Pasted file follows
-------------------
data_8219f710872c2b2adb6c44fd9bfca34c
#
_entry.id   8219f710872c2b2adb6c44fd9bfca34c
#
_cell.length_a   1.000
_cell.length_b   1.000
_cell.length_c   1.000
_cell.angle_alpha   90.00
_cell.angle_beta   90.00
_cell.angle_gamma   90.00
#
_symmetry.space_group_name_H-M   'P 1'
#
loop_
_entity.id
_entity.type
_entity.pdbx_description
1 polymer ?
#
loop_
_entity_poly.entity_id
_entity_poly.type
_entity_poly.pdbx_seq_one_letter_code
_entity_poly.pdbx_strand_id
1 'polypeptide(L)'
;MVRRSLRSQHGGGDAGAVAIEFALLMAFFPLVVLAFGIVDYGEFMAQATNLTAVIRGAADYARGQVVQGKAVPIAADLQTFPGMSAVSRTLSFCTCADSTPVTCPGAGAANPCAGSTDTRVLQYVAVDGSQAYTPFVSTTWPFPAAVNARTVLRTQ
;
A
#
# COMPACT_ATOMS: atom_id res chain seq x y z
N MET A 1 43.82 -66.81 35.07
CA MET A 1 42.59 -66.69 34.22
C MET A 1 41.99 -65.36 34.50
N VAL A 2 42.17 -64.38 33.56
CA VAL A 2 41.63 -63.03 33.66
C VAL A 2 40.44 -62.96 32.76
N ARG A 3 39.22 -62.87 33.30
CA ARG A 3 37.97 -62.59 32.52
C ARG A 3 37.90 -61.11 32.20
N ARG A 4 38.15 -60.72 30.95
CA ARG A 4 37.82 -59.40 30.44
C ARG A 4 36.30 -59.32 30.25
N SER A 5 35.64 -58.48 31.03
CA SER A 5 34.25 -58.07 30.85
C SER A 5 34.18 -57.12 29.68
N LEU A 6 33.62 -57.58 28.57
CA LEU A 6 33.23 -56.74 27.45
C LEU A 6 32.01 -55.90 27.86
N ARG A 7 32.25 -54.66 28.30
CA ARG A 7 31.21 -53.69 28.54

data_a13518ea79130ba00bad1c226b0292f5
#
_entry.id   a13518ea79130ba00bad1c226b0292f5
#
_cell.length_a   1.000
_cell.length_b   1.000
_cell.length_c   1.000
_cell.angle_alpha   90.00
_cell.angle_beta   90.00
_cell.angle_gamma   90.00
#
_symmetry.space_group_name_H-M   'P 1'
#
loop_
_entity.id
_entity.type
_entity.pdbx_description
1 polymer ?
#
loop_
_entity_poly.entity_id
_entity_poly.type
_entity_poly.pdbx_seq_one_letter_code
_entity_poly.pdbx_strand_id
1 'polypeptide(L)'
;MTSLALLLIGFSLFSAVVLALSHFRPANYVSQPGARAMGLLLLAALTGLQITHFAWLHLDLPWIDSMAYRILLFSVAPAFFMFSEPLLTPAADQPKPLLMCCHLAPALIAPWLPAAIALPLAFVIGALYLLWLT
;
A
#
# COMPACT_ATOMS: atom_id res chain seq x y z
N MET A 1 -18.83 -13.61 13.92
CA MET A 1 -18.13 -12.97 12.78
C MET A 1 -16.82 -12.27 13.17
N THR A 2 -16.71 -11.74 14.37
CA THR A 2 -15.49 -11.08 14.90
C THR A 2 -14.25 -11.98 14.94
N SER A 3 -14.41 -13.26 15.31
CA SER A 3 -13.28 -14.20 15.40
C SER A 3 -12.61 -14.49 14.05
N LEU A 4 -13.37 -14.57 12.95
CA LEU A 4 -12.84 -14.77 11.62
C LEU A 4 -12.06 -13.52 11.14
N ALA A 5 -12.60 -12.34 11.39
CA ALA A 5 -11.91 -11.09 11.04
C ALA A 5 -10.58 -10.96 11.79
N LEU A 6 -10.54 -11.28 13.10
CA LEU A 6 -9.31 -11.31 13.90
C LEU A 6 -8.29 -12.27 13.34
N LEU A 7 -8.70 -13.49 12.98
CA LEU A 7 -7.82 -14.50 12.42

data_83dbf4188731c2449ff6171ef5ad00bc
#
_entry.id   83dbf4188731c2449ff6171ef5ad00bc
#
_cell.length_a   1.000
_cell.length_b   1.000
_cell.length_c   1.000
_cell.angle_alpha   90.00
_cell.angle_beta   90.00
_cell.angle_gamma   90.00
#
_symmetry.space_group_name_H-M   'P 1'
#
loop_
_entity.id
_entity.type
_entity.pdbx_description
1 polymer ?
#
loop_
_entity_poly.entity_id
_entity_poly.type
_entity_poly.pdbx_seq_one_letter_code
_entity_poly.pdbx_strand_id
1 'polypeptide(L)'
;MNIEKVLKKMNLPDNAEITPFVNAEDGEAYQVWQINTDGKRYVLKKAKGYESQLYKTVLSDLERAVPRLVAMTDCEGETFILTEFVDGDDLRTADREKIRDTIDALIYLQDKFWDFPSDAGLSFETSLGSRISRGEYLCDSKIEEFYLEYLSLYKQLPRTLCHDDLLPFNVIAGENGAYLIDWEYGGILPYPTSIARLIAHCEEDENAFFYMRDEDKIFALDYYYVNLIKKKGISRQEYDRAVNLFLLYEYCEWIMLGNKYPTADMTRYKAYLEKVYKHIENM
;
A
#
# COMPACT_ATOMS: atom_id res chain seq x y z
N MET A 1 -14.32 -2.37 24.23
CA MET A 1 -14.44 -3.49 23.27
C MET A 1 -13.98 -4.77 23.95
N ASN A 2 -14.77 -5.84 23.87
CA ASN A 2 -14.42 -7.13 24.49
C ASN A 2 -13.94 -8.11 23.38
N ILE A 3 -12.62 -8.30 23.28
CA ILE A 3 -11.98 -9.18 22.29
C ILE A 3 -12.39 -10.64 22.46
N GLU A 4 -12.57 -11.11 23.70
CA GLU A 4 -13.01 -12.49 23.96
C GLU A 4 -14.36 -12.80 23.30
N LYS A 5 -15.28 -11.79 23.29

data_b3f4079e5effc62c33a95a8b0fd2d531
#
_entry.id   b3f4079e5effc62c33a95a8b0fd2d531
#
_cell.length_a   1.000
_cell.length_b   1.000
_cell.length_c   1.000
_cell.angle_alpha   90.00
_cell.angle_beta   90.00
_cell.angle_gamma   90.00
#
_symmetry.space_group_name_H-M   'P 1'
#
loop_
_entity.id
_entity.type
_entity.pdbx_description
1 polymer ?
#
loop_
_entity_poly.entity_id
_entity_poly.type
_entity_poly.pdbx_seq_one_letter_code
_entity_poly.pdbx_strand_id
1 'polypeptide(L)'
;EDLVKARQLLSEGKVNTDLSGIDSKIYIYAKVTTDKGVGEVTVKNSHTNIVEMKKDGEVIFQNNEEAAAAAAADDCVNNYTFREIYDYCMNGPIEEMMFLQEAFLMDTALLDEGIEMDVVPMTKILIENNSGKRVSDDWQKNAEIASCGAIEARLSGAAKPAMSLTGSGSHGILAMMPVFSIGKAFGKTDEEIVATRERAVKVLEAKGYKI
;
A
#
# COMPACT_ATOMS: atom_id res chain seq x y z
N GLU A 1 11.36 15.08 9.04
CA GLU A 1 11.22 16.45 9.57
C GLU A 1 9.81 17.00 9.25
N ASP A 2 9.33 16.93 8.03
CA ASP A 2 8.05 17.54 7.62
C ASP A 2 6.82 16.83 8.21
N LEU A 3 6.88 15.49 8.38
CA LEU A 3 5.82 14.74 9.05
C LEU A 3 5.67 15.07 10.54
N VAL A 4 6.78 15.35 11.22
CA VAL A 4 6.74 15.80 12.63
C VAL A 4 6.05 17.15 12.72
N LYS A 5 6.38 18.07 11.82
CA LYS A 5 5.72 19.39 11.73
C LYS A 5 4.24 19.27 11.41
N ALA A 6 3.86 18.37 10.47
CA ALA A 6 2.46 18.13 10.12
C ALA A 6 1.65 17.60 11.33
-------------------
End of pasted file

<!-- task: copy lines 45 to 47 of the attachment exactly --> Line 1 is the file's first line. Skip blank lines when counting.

C SER A 5 34.18 -57.12 29.68
N LEU A 6 33.62 -57.58 28.57
CA LEU A 6 33.23 -56.74 27.45